HIGH PERFORMANCE VALVES AND IIOT
High Performance Valves Role in IIoT and Remote Monitoring
If general purpose valves are the foot soldiers of IIoT then high performance valves belong in the armoured division. Their performance is much more critical to the outcome of the battle to improve plant performance. IIoT promises to revolutionize industry but only if it is accompanied by IIoW (Industrial Internet of Wisdom). Decisive classification of high performance valve applications, valve designs, and materials is critical to IIoT success. High performance valves are defined and the program is explained at High Performance Valve Classification Program
Background articles and presentations are found in the Mcilvaine Global Decision Orchard under High Performance Valve. If you prefer to view by company, application or process click on Full Display
Choke Valves in Oil and Gas
The choke valve market ranges between $250 million and $400 million per year depending on the definition and where we are in the oil and gas cycle. A significant portion of choke valve sales are to oil and gas companies. The definition also has a major effect on the revenue determination. The terms choke, control and axial are used in different ways. With some definitions, the market is much larger than with others. Here are some ways the term is defined:
- Flow path: Angle most important - if it is axial it is control, if it is angle it is choke.
- Trim: If one type of trim is used it is most suitable for choke, if another it is for control.
- Location: If it is extraction it is choke, if it is other applications it is control.
- Valve type: For some valve suppliers “choke” is just one of a number of applications and not a type of valve.
With remote monitoring and IIoT evaluation of choke valve performance it is important that the relevant decisive classification of applications, valve types, and materials be clarified. This is an ongoing project. To view the questions and present status click on : Choke Valve Decision Guide
Power Industry Steam Valves
There are similarities and differences in the steam cycle valve requirements for nuclear, ultra-supercritical coal, supercritical coal, and gas turbine combined cycle plants. What sizes are required? What valve types are recommended for each application What is the appropriate support (trunnion, floating or a unique design)? What materials are best for base load and rapid cycling applications? Power Industry Steam Valves
Oil and Gas Gate Valves for greater than 5000 psi service
Subsea and shale applications are where one finds most of the gate valves with requirements for greater than 5000 psi service. What are the specific applications, gate valve designs, and materials which are best for each specific application? This analysis is in the early stages. We have identified some suppliers and their products and are asking them for comments. We welcome input from all sources. Oil and Gas Gate Valves Greater than 5000 psi Decision Guide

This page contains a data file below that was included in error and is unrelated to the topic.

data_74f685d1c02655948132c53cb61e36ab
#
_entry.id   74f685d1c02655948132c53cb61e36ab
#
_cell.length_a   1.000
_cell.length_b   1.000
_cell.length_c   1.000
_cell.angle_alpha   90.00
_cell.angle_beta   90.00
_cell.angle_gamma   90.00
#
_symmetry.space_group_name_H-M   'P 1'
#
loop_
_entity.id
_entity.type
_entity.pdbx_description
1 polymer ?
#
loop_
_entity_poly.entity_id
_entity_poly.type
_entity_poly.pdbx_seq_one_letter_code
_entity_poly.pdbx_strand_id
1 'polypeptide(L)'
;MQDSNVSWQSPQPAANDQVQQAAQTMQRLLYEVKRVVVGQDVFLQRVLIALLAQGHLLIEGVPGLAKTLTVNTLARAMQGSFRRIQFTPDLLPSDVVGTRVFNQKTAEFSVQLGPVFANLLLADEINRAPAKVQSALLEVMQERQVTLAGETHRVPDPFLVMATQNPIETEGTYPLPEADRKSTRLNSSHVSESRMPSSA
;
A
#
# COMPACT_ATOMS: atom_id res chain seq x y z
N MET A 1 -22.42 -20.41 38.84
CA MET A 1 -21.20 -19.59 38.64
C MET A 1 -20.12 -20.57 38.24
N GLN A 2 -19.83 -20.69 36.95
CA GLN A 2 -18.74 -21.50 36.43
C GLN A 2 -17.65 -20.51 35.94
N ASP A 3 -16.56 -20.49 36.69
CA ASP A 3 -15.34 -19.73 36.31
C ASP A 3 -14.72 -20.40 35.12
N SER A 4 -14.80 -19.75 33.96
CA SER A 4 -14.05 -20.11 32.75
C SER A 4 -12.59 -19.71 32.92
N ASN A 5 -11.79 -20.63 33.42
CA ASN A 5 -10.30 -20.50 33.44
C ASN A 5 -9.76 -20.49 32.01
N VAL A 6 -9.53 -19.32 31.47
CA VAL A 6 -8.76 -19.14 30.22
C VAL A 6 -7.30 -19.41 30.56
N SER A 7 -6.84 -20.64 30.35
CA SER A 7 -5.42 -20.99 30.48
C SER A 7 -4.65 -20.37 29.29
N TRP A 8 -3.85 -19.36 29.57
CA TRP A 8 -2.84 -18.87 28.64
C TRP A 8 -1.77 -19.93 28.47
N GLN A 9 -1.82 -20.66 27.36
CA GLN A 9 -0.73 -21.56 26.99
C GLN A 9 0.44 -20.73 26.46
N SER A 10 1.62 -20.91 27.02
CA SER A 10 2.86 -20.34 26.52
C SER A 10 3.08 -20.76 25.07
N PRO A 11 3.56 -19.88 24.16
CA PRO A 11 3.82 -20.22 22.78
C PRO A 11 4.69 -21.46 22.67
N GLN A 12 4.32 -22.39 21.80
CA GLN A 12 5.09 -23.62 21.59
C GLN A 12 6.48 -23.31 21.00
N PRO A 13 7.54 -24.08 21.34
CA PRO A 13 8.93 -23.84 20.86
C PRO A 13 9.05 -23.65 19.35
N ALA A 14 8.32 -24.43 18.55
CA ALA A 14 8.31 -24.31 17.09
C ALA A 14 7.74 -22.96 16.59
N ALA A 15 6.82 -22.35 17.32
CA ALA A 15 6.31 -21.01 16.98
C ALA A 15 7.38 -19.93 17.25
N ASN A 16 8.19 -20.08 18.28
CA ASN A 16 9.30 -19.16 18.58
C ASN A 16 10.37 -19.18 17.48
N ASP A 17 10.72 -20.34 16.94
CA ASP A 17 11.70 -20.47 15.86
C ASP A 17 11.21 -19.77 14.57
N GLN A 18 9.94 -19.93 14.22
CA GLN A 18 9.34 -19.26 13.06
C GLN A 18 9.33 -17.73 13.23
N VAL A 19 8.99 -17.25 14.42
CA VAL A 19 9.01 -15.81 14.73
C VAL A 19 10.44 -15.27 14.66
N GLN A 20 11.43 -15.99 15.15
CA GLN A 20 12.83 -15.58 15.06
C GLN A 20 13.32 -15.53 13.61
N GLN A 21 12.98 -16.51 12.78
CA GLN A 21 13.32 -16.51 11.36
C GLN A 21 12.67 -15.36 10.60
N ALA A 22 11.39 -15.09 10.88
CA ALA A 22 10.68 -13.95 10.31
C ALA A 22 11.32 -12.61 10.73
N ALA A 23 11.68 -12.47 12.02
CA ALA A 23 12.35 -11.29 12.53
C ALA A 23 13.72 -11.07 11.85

Rising Stem Ball Valves
Rising stem ball valves are used in the oil and gas industry as well as in petrochemical plants. This analysis initially only has details on valves used for molecular sieve switching. At this time there is only a partial analysis of suppliers. We need your input relative to additional applications, additional suppliers, and input on valve sizes and cost. Rising Stem Ball Valves
Molecular Sieve Switching Valves
Many valves have been used on this service but few are performing as might be wished. Three valve designs are usually found in molecular sieve unit switching valve service: (1) metal-seated ball valves; (2) metal-seated, triple off-set butterfly valves; and (3) metal-seated, non-contacting, rising stem ball valves. Some rotary valve options such as the triple offset butterfly valves are relatively inexpensive to purchase and may perform adequately in the near term. Operators, however, have generally found them to be deficient in sealing capability, expected service life and total cost of ownership. Process disruption, high MRO expense and the inability to deliver a minimum of five years of continuous service between planned shutdowns have all been persistent negatives.
Historicallythe rising stem ball valve (RSBV) has been used in this application. But the selection is complicated and depends to some extent on the severe conditions existing. Zero-leakage carbide coated metal seated ball valves can be a preferred option in particularly severe service.
With remote monitoring and IIOT evaluation of valve performance it is important that the relevant decisive classification of applications, valve types, and materials be clarified. This is an ongoing project. To view the questions and present status click on: http://www.mcilvainecompany.com/Decision_Tree/subscriber/Severe_Service_Valve_04_14_16.pdf